To quote Obi-Wan Kenobi, you were the chosen one!
And yet it seems that Tim Paine, far from being the one who would bring balance to the Force, has turned out to just be another sporting pimple, waiting for the chance to burst all over his own team and the country that cheers for it.
Tim Paine, it had always seemed, was a genuinely good guy. Sure, he was terrible at sledging and would be ill-advised to ever get up at an open-mic night, but everything pointed to him being what we’d searched for so long: a mature, intelligent Test captain who fought to the last breath for his country but carried himself always with an innate sense of decency.
It wasn’t just that he would refrain from ball-tampering and have the strength of character necessary to make sure the rest of the team did too. It wasn’t just that under him the Australian team would be summed up more by footage of players having a cuddle and sharing flavoured teas than by the image of fast bowlers screaming threats at batters.
No, Paine was nice. He was nice to us. He was nice to his players. Even when he wasn’t nice to the opposition, he was not-nice in quite a nice way. He was nice enough that even when his on-field form slipped (and to be honest it never really slipped as badly as his harshest critics would have it), everyone felt it was worth having him at the head of the side. Because a good man is hard to find, and Tim Paine was a good man.
Hell, for all we know he still is a good man. Not every man who behaves like an unspeakable creep for a certain amount of time forfeits the right to be thought of as a good man for all time. We don’t know whether Paine is a lifelong distributor of uninvited genitalia, or just your average twit who temporarily forgets how to behave like a decent human being.
But what we know is that Tim Paine is not the man we thought he was. And at this stage we have to question whether anyone is.
It seems that revelations about sporting heroes – at least those of the male variety – are almost never of the positive sort. When we learn something about a sportsman that we never knew before, it’s hardly ever that they secretly visit children’s hospitals on their days off or that they donate half their salary to a fund for hunting war criminals.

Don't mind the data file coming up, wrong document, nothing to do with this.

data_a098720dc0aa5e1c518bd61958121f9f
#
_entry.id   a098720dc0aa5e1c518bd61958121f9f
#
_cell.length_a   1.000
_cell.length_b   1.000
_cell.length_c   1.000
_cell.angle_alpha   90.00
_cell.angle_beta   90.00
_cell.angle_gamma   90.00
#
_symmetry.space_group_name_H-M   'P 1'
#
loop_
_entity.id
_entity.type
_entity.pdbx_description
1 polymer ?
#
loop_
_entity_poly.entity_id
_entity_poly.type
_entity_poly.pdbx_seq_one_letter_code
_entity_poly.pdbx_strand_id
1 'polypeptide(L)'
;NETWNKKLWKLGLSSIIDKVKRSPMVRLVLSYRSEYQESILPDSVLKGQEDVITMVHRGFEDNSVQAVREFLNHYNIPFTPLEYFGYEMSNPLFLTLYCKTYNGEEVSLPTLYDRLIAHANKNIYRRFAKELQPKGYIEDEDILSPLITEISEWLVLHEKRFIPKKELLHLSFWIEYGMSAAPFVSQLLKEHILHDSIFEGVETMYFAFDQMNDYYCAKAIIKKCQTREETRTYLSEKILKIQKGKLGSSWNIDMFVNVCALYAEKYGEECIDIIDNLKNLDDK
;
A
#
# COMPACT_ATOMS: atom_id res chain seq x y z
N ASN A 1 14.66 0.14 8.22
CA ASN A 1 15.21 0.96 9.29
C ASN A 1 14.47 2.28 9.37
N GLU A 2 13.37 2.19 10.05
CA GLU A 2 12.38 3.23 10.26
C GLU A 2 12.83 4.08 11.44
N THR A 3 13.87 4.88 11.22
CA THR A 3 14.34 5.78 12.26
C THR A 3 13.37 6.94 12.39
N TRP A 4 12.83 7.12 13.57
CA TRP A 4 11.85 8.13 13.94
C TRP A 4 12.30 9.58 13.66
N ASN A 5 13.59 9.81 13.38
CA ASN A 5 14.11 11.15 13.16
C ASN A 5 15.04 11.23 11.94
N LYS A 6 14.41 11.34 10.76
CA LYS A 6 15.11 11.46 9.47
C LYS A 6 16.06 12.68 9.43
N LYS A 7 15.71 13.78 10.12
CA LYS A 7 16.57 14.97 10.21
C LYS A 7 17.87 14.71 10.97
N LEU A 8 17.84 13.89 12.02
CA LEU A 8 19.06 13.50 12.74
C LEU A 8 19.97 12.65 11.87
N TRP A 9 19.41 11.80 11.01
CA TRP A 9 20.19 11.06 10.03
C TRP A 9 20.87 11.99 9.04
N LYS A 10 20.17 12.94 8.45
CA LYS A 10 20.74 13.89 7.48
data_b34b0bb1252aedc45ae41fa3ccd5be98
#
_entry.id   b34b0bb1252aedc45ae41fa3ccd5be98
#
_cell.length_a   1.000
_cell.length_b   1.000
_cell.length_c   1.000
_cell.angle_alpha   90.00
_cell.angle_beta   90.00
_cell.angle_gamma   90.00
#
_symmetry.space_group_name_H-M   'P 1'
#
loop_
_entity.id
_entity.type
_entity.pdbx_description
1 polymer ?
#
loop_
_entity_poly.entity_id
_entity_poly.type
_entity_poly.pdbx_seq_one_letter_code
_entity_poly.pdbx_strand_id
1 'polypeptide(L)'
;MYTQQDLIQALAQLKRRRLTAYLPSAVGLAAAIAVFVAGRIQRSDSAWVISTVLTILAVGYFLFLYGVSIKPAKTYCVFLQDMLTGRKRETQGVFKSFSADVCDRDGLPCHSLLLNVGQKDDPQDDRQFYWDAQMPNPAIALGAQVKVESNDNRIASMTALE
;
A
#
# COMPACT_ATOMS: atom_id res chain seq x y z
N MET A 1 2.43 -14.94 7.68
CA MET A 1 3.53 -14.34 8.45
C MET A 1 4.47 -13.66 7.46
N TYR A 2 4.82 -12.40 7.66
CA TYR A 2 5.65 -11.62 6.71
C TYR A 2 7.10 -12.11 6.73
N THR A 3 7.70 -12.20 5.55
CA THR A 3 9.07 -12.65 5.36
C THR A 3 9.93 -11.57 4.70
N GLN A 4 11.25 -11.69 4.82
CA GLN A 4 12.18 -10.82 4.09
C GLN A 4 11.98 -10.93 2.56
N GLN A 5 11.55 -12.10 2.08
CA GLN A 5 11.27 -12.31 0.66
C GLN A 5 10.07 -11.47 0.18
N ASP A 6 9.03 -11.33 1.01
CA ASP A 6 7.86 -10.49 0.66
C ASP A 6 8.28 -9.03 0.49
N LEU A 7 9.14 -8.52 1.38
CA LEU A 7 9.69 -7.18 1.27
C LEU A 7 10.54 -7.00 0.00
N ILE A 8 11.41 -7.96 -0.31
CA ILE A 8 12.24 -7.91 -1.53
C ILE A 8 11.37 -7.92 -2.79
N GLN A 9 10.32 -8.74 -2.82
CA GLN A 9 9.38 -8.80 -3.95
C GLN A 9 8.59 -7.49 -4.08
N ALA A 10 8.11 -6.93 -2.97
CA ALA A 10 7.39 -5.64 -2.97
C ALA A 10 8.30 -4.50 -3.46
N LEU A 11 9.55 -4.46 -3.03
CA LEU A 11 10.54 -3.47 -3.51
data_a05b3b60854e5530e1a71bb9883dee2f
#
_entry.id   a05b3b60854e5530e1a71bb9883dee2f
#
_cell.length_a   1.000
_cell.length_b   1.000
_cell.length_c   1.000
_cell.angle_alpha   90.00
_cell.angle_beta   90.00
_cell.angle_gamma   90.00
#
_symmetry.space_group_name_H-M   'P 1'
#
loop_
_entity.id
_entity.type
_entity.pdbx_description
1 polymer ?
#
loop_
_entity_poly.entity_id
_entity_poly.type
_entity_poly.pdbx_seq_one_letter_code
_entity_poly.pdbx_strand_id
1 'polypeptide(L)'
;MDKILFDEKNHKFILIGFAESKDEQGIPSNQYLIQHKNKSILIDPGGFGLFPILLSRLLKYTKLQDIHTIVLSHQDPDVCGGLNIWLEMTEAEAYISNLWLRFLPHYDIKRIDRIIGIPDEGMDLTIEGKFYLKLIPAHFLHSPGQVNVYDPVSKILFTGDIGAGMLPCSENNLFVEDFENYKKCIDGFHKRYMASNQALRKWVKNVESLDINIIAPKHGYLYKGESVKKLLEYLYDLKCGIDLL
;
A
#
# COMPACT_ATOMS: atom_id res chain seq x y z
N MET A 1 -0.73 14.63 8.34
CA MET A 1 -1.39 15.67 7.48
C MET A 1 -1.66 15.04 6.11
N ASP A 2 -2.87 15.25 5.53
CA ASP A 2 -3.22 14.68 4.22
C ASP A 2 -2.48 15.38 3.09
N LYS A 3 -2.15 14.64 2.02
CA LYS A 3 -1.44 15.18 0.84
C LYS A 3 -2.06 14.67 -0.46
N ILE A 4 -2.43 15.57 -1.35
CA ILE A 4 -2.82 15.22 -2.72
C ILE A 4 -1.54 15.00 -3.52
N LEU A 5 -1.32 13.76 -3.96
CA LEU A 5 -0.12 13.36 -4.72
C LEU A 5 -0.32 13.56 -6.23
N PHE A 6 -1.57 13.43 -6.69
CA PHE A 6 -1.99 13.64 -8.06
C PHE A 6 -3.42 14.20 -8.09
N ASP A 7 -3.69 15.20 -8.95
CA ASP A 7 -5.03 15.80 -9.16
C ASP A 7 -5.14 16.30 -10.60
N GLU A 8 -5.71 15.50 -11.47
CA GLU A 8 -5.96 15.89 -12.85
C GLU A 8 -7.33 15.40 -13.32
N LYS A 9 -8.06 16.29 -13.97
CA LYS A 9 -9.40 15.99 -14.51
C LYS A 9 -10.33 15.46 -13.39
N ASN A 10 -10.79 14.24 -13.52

It’s always more likely that at some point in their life they made a hobby of racial abuse, or that they’ve been telling people that vaccines cause autism on Instagram, or of course that old favourite: their penis has been seen somewhere it shouldn’t have been.
That last one is nothing new to Australian cricket fans, of course. One can only imagine what we’d have been put through if Shane Warne had gained the captaincy he so coveted. Every week would’ve been another round of ‘I deeply regret my behaviour, but I will not be standing down…’
But even Warne was, once upon a time, a golden boy of whom nobody could speak ill. They all were, the Feet of Clay Brigade that have gone marching through our national team for decade upon decade. So many heroes, so many disappointments.
Not that sportsmen have to be virtuous. Their job is to play games, and maybe looking to them for moral excellence was always a bad idea. Expecting professional athletes to be role models in anything but prowess at their chosen sport is naive in the extreme by this stage in history.
But still, it feels good when we think a great sportsman is also a great man. And the feeling when we turn out to have misjudged him is a terrible leaden thud inside our chests.
How many times will we feel that thud before we stop believing that our heroes can be decent at all? How many times will we be disappointed before we stop giving disappointment the opportunity?
Tim Paine’s was not the worst act committed by a sportsperson, and maybe he’ll one day make proper amends for it. But it’ll always be there: we’ll always remember the thud.
Maybe it’s time we all gave up on heroes. Maybe we’ve just got to accept that they only ever existed in movies.